Assigning OpenVPN Interfaces¶
Assigning an OpenVPN interface as an OPT interface allows the firewall to perform complex NAT, policy routing, and tunnel-specific filtering.
Benefits of assigning an OpenVPN instance as an interface include:
Adds a firewall tab under Firewall > Rules
reply-toto rules on the VPN interface tab to help with return routing
Adds a gateway entry for the far side of the VPN for policy routing
Allows the interface to be selected elsewhere in the GUI and packages for binding services and other tasks
Allows fine-grained control of port forwards and outbound NAT for the VPN
This does not change the functionality of OpenVPN, only how the firewall treats the interface.
Interface assignment and configuration¶
Navigate to System > Routing
Set the Default gateway options to a specific gateway or group, as long as they are not left at Automatic (Managing the Default Gateway)
If the default gateway remains set to Automatic the firewall may end up using the OpenVPN interface as the default gateway, which is unlikely to be the desired outcome.
Navigate to Interfaces > Assignments
Set the Available network ports field to the appropriate
The GUI prints description of the VPN next to the interface name for reference.
Click Add to create the interface assignment
The firewall assigns the interface an automatic
OPTxinterface name (e.g.
Figure Assign OpenVPN Interface shows
ovpns1assigned as OPT1.
Navigate to the interface configuration page, Interfaces > OPTx
Enter an appropriate Description which will become the interface name (e.g.
Click Apply Changes
Navigate to VPN > OpenVPN and edit the newly assigned instance using the appropriate tab (Servers or Clients)
Do not make any changes
Click Save to refresh the VPN configuration and restart its process
This reinitialization is necessary for the VPN to recover from the assignment process.
Filtering with OpenVPN¶
When an OpenVPN interface is assigned the GUI contains a tab for the interface under Firewall > Rules dedicated to the specific VPN instance.
Rules on this tab govern traffic coming in from the remote side of the VPN and
these rules also get the
reply-to keyword which ensures traffic entering
this VPN interface will exit back out the same interface. This can help with
advanced NAT and routing configuration scenarios.
Rules on assigned interface tabs are processed after rules on the OpenVPN tab. To match the rules on an assigned VPN tab, the traffic must not match any rules on the OpenVPN tab. Remove any “Allow All” or “Block all” style rules from the OpenVPN tab and craft more specific rules instead.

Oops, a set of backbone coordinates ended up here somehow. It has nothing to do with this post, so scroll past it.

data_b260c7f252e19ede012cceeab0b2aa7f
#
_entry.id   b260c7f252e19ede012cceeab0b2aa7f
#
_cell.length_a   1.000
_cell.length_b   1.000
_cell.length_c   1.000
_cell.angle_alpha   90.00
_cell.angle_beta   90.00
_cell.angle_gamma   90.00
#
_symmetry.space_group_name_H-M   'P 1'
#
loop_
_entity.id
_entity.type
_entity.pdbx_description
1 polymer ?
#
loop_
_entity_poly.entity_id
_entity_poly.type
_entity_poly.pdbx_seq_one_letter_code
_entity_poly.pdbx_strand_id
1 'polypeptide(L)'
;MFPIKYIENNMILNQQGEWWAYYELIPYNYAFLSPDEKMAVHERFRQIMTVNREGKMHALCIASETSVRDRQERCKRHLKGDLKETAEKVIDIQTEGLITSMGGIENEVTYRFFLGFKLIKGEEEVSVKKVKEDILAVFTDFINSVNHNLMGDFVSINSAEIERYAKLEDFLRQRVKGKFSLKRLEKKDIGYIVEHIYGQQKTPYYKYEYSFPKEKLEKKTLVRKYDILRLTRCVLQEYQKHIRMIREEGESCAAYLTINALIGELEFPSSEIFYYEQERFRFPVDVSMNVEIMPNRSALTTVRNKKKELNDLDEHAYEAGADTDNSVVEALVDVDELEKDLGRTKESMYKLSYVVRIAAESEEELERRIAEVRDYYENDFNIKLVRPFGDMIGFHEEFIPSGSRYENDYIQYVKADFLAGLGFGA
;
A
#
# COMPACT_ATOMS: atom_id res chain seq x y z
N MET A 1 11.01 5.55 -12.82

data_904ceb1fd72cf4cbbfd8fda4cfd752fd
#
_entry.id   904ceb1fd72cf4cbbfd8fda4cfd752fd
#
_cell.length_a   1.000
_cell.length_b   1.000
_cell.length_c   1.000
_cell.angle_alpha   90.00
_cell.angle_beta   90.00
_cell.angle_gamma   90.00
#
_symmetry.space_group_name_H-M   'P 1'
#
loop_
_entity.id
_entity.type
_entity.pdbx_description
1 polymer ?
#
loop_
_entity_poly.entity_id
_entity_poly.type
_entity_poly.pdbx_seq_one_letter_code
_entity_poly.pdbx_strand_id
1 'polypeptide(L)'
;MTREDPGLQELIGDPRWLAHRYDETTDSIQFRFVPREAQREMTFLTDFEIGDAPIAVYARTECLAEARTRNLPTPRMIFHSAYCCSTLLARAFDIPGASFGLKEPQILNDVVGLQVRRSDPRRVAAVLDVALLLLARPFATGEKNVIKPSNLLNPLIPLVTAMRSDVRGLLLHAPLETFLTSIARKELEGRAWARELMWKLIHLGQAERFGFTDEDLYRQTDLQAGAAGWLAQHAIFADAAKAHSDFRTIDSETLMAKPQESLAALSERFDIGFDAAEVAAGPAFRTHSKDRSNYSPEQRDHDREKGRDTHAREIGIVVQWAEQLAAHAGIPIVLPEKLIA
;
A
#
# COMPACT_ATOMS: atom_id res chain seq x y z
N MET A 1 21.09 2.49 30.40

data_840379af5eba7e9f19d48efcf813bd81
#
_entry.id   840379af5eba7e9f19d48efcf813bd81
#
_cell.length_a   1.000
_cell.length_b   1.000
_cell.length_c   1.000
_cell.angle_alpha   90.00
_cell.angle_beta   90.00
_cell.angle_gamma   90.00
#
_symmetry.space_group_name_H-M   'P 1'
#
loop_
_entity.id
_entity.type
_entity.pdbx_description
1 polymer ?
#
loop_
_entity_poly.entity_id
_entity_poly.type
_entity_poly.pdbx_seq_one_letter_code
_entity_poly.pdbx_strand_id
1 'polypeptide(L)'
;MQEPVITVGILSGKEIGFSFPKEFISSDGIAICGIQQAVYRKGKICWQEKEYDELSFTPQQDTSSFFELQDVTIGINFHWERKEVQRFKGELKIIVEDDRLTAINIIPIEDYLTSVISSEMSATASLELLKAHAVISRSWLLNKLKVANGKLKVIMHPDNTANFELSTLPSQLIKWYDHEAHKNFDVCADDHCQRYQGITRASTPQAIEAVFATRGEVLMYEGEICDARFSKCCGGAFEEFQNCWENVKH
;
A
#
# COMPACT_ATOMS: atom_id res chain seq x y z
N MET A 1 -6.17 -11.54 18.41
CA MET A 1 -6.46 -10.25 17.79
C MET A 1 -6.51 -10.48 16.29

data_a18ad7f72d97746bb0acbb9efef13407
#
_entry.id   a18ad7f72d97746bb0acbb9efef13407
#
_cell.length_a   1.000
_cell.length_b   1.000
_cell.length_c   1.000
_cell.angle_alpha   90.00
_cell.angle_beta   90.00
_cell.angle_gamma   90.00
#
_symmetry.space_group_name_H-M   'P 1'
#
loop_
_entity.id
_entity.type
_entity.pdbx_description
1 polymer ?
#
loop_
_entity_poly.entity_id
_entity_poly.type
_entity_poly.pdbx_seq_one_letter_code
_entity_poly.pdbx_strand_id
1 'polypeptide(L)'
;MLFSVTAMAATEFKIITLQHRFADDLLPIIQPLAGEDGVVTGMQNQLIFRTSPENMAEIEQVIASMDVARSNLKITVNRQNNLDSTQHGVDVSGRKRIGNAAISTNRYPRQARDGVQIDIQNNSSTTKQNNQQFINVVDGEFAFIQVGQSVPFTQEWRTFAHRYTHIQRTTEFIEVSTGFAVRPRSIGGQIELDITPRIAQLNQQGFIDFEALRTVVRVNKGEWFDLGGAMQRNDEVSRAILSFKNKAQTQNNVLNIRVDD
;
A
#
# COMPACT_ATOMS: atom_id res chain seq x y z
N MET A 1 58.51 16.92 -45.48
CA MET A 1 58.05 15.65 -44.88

Policy Routing with OpenVPN¶
The firewall automatically creates dynamic gateways for assigned and enabled OpenVPN interfaces. These gateways can be found under System > Routing, on the Gateways tab.
The firewall will create both IPv4 and IPv6 gateways by default but the Gateway creation option on OpenVPN instances can limit this behavior to either IPv4 or IPv6.
Firewall rules can use these gateways to direct traffic into the VPN using the Gateway field on LAN or other internal interface rules. These gateways can also be included in gateway groups for failover or load balancing.
Reaching Internet sites through the VPN may require more configuration. Either outbound NAT must be performed on the VPN interface before it leaves the firewall (e.g. For VPN services such as PIA, StrongVPN and similar) or the NAT must be performed on the remote side before it reaches the Internet. To perform outbound NAT on this firewall, switch to Hybrid or Manual outbound NAT mode and add outbound NAT rules on the assigned OpenVPN interface matching the appropriate traffic sources.
Do not use this automatic gateway for static routes, use the Remote Network field in the VPN configuration instead. Automatic gateways for assigned OpenVPN interfaces do not work properly for static routes.
NAT with OpenVPN¶
Assigned OpenVPN interfaces can utilize any type of NAT rules. This is useful when connecting two conflicting subnets or for making NAT rules specific to this a single VPN connection (outbound NAT, port forwards, or 1:1 NAT)